RK has followed for the past several weeks a "discussion" on another "rug" website concerning a kelim formerly owned by a california rug dealer named tom weisbuch, who is now deceased.
RK knew weisbach pretty well.
Well enough to have about as low an opinion of this now departed rug-poseur as we do about many in rugDUMB who, like weisbach was, are less than honest personally/professionally and surely not as expert about carpets and kelim as some now wish to cast him/them.
We don't need, or want at the moment, to recount why RK has such low opinion of weisbach, as it surely was not the reason we decided to comment on the issues raised in that online discussion.
Here's a picture of weisbuch's kelim which now belongs to a collector who was, as he states, “…proud to catch it.”:
In all honesty RK did not want to spend our time commenting on this kelim or the idiotic, online, romper-room level discussion about it and old Anatolian kelim in general.
However, as many of you know, if there is one area of carpet studies RK is most well-known for it is Anatolian slit-tapestry (kelim).
Our book “Image Idol Symbol : Ancient Anatolian Kelim was the outgrowth of a long, very involved and complex, still ongoing research project.
Many people don’t know the facts behind what became generally known in rugDUMB, during the early part of 1990-1991 as the “mother goddess controversy”.
Therefore, we will spend some words, for the first time publicly mind you, to set the record straight, since RK was the originator of what, sadly, begat that controversy.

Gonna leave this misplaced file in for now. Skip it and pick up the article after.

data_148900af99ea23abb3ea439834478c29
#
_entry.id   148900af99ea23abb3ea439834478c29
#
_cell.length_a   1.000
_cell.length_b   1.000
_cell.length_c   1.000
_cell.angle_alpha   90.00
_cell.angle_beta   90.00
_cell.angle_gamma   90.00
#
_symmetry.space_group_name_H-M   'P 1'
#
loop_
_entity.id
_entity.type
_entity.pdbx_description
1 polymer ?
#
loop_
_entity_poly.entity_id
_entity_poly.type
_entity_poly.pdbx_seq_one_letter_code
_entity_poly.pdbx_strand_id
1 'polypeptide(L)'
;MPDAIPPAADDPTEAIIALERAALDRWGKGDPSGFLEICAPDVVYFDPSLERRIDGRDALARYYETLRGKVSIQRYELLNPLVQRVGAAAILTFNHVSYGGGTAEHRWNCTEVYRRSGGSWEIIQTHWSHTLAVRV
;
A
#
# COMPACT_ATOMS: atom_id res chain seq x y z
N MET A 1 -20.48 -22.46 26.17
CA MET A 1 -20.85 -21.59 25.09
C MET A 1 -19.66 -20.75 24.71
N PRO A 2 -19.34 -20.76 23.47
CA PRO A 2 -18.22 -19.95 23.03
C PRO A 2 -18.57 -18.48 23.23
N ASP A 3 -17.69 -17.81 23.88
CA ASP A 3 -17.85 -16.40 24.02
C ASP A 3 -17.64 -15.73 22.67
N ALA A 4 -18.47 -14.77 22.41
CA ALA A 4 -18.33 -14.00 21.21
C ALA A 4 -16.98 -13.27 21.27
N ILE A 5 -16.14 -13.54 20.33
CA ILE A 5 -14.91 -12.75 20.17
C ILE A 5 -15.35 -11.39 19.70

In 1979-1981 RK discovered, and purchased, the nine early Anatolian kelim illustrated in that book that are now also shown in the Weaving Art Museum online exhibition titled “Archaeology and Slit-Tapestry”.
Prior to 1979, RK had never purchased an “Anatolian” kelim, as we were collecting rare early kelim from the Caucasus.
Those kelim can be seen in another of our books “Kelim Soumak Carpet and Cloth”, published in 1990, and also on the Weaving Art Museum website in an exhibition of the same name.
One might wonder why, until 1979, RK did not purchase and collect kelim from Anatolia (Turkey).
Simply put, the reason was because no early Turkish kelim had ever been seen in Europe or America, and these places were our stomping and hunting-ground.
Actually it wasn’t that RK did see them, fact is they did not exist in those markets or either in the Turkish market for that matter.
Should anyone doubt what we say, go reference the examples in the two kelim books of the late 70’s -1989 period, “The Undiscovered Kelim” by David Black and Clive Loveless and “Kelim” authored by Yanni Petsopolis with the assistance of michael franses.
RK knew then, what many know now in hindsight: The examples shown are, at best early 19th century later renditions and, at the worst, highly degenerate examples of their types.
Other are nothing but rather commercial grand-tour type ‘early’ airport-art Victorian and Edwardian period take-homes.
However, and not to get stuck in this aspect of our story, there is one great early masterpiece example in “Kelim".
RK will identify it later in this series of posts we intend on publishing but, for now, let’s all play pin the tail on the kelim as we ask if any astute kelim student, with Petsopolis’s book in their library, can identify it.